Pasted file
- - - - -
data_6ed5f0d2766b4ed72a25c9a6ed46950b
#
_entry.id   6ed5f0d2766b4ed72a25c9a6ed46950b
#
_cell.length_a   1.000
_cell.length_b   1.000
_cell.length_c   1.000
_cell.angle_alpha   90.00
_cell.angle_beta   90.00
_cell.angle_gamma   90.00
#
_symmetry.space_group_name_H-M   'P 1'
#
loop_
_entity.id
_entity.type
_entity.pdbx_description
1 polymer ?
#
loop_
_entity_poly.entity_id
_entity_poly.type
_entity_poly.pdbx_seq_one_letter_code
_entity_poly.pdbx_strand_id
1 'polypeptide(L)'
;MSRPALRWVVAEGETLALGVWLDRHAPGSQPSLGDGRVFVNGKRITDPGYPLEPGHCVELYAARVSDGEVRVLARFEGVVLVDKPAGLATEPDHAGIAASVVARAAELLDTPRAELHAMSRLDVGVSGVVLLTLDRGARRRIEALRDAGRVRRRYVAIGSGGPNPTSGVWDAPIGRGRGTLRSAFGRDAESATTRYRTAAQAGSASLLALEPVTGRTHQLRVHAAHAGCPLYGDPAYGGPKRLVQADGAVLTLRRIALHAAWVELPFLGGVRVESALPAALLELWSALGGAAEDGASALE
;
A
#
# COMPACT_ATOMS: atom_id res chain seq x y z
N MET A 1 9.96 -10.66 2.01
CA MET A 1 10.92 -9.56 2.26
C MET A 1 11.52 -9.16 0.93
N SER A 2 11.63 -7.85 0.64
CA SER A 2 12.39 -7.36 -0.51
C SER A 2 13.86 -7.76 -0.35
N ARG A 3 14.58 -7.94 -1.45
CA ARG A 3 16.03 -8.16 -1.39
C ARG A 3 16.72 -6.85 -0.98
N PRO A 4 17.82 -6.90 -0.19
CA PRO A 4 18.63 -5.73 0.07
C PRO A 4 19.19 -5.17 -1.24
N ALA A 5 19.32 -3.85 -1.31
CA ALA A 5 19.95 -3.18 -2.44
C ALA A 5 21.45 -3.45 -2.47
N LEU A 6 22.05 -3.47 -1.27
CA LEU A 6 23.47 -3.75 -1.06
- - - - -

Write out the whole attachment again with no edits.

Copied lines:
data_6ed5f0d2766b4ed72a25c9a6ed46950b
#
_entry.id   6ed5f0d2766b4ed72a25c9a6ed46950b
#
_cell.length_a   1.000
_cell.length_b   1.000
_cell.length_c   1.000
_cell.angle_alpha   90.00
_cell.angle_beta   90.00
_cell.angle_gamma   90.00
#
_symmetry.space_group_name_H-M   'P 1'
#
loop_
_entity.id
_entity.type
_entity.pdbx_description
1 polymer ?
#
loop_
_entity_poly.entity_id
_entity_poly.type
_entity_poly.pdbx_seq_one_letter_code
_entity_poly.pdbx_strand_id
1 'polypeptide(L)'
;MSRPALRWVVAEGETLALGVWLDRHAPGSQPSLGDGRVFVNGKRITDPGYPLEPGHCVELYAARVSDGEVRVLARFEGVVLVDKPAGLATEPDHAGIAASVVARAAELLDTPRAELHAMSRLDVGVSGVVLLTLDRGARRRIEALRDAGRVRRRYVAIGSGGPNPTSGVWDAPIGRGRGTLRSAFGRDAESATTRYRTAAQAGSASLLALEPVTGRTHQLRVHAAHAGCPLYGDPAYGGPKRLVQADGAVLTLRRIALHAAWVELPFLGGVRVESALPAALLELWSALGGAAEDGASALE
;
A
#
# COMPACT_ATOMS: atom_id res chain seq x y z
N MET A 1 9.96 -10.66 2.01
CA MET A 1 10.92 -9.56 2.26
C MET A 1 11.52 -9.16 0.93
N SER A 2 11.63 -7.85 0.64
CA SER A 2 12.39 -7.36 -0.51
C SER A 2 13.86 -7.76 -0.35
N ARG A 3 14.58 -7.94 -1.45
CA ARG A 3 16.03 -8.16 -1.39
C ARG A 3 16.72 -6.85 -0.98
N PRO A 4 17.82 -6.90 -0.19
CA PRO A 4 18.63 -5.73 0.07
C PRO A 4 19.19 -5.17 -1.24
N ALA A 5 19.32 -3.85 -1.31
CA ALA A 5 19.95 -3.18 -2.44
C ALA A 5 21.45 -3.45 -2.47
N LEU A 6 22.05 -3.47 -1.27
CA LEU A 6 23.47 -3.75 -1.06